DETAILED DESCRIPTION OF THE PREFERRED EMBODIMENTS

An aqueous ink composition according to the present invention comprises a water-soluble dye of the above described formula, water and a humectant.

In the following table 1, there are listed representative examples of the water-soluble dyes having the above formula for use in the present invention:

TABLE 1  ##STR5##  (1)  ##STR6##  (2)  ##STR7##  (3)  ##STR8##  (4)  ##STR9##  (5)  ##STR10##  (6)  ##STR11##  (7)  ##STR12##  (8)  ##STR13##  (9)  ##STR14##  (10)  ##STR15##  (11)  ##STR16##  (12)  ##STR17##  (13)  ##STR18##  (14)  ##STR19##  (15)

The above dyes can be prepared by a conventional method. For example, the dye (1) can be prepared by subjecting (4,4'-diamino)terephthalic acid dianilide to diazotization by a conventional method to produce a diazonium compound, which is then coupled with H-acid in an alkaline solution.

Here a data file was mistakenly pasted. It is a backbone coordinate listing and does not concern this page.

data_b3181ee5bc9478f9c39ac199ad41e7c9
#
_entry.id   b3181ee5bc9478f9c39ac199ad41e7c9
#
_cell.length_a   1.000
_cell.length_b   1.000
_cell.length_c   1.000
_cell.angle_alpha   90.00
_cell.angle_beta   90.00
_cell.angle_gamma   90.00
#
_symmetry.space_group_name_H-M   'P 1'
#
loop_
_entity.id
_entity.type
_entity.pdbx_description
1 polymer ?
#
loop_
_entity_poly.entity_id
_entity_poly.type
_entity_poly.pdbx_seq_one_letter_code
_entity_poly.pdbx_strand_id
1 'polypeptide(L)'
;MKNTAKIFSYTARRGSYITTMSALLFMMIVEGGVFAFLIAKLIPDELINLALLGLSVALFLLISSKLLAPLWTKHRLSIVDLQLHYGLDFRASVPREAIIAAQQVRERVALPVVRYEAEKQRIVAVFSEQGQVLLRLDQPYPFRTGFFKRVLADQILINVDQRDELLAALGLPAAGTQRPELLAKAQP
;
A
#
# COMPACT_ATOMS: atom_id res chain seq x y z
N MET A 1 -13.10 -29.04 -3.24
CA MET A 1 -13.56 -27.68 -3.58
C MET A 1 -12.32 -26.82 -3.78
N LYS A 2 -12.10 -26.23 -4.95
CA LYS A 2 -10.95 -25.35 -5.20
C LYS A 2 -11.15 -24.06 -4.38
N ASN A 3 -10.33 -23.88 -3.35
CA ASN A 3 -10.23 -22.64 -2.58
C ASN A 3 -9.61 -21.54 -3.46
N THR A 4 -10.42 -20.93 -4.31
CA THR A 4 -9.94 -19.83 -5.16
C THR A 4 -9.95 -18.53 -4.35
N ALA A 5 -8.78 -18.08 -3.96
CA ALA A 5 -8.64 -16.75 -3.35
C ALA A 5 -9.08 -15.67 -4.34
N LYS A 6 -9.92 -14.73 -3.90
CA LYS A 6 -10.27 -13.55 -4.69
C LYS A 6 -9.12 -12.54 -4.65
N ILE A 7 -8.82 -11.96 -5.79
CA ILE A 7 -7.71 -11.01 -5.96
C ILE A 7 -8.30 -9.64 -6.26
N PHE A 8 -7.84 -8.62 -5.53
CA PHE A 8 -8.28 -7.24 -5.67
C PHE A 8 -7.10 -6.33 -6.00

In the present invention, it is preferable that the dye be contained in an amount of 0.1 to 20 parts by weight, more preferably 0.5 to 6 parts by weight, with respect to 100 parts by weight of the ink composition according to the present invention in order to obtain high printing quality.

The humectant for use in the present invention, which is employed together with water, is for adjusting the physical properties of the ink composition so as to have the desired properties, to control the drying speed of the ink composition and to increase the solubility of the dye employed in the solvent of the ink composition.

Examples of such humectants for use in the aqueous ink according to the present invention are polyhydric alcohols, alkyl ethers of polyhydric alcohols, amine derivatives such as triethanol amine, amides such as dimethylformamide, and nitrogen-containing heterocyclic compounds such as N-methyl-2-pyrrolidone, 2-pyrrolidone and 1,3-dimethyl imidazolidinone.